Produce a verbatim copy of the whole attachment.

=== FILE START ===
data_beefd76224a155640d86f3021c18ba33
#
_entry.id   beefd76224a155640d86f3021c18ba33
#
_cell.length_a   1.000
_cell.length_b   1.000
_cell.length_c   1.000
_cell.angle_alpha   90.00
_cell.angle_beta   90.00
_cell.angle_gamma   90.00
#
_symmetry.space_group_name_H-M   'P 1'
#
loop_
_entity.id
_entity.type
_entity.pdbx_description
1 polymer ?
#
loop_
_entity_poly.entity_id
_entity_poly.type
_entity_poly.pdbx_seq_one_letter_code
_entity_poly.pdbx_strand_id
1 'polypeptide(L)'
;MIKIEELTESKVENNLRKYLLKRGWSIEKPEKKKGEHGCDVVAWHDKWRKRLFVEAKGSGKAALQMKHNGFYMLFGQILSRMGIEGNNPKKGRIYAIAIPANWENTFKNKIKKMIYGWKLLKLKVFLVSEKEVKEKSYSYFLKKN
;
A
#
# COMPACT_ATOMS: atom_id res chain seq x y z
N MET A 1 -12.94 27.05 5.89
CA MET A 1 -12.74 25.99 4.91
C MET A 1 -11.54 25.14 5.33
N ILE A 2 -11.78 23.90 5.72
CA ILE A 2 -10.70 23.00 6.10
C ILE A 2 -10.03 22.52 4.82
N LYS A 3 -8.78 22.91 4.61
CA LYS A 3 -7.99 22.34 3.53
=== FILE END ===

data_beefd76224a155640d86f3021c18ba33
#
_entry.id   beefd76224a155640d86f3021c18ba33
#
_cell.length_a   1.000
_cell.length_b   1.000
_cell.length_c   1.000
_cell.angle_alpha   90.00
_cell.angle_beta   90.00
_cell.angle_gamma   90.00
#
_symmetry.space_group_name_H-M   'P 1'
#
loop_
_entity.id
_entity.type
_entity.pdbx_description
1 polymer ?
#
loop_
_entity_poly.entity_id
_entity_poly.type
_entity_poly.pdbx_seq_one_letter_code
_entity_poly.pdbx_strand_id
1 'polypeptide(L)'
;MIKIEELTESKVENNLRKYLLKRGWSIEKPEKKKGEHGCDVVAWHDKWRKRLFVEAKGSGKAALQMKHNGFYMLFGQILSRMGIEGNNPKKGRIYAIAIPANWENTFKNKIKKMIYGWKLLKLKVFLVSEKEVKEKSYSYFLKKN
;
A
#
# COMPACT_ATOMS: atom_id res chain seq x y z
N MET A 1 -12.94 27.05 5.89
CA MET A 1 -12.74 25.99 4.91
C MET A 1 -11.54 25.14 5.33
N ILE A 2 -11.78 23.90 5.72
CA ILE A 2 -10.70 23.00 6.10
C ILE A 2 -10.03 22.52 4.82
N LYS A 3 -8.78 22.91 4.61
CA LYS A 3 -7.99 22.34 3.53